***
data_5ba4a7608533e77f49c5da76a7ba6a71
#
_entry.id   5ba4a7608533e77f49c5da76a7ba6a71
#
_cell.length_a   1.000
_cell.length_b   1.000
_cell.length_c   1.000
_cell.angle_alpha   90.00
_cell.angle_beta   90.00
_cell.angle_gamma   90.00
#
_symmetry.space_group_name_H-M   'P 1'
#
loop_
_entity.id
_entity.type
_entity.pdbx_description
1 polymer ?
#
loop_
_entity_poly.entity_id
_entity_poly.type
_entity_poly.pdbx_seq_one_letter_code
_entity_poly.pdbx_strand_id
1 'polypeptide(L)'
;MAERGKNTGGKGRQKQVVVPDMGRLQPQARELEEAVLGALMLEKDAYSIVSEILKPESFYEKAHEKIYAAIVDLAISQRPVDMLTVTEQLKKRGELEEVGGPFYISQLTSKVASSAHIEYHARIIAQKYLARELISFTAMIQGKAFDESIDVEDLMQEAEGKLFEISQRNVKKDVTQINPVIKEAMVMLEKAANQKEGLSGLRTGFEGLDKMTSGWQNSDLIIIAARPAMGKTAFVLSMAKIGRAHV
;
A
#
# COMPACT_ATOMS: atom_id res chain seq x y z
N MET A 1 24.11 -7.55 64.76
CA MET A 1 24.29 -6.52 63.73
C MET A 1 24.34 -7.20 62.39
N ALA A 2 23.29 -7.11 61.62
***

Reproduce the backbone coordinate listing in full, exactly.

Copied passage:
data_5ba4a7608533e77f49c5da76a7ba6a71
#
_entry.id   5ba4a7608533e77f49c5da76a7ba6a71
#
_cell.length_a   1.000
_cell.length_b   1.000
_cell.length_c   1.000
_cell.angle_alpha   90.00
_cell.angle_beta   90.00
_cell.angle_gamma   90.00
#
_symmetry.space_group_name_H-M   'P 1'
#
loop_
_entity.id
_entity.type
_entity.pdbx_description
1 polymer ?
#
loop_
_entity_poly.entity_id
_entity_poly.type
_entity_poly.pdbx_seq_one_letter_code
_entity_poly.pdbx_strand_id
1 'polypeptide(L)'
;MAERGKNTGGKGRQKQVVVPDMGRLQPQARELEEAVLGALMLEKDAYSIVSEILKPESFYEKAHEKIYAAIVDLAISQRPVDMLTVTEQLKKRGELEEVGGPFYISQLTSKVASSAHIEYHARIIAQKYLARELISFTAMIQGKAFDESIDVEDLMQEAEGKLFEISQRNVKKDVTQINPVIKEAMVMLEKAANQKEGLSGLRTGFEGLDKMTSGWQNSDLIIIAARPAMGKTAFVLSMAKIGRAHV
;
A
#
# COMPACT_ATOMS: atom_id res chain seq x y z
N MET A 1 24.11 -7.55 64.76
CA MET A 1 24.29 -6.52 63.73
C MET A 1 24.34 -7.20 62.39
N ALA A 2 23.29 -7.11 61.62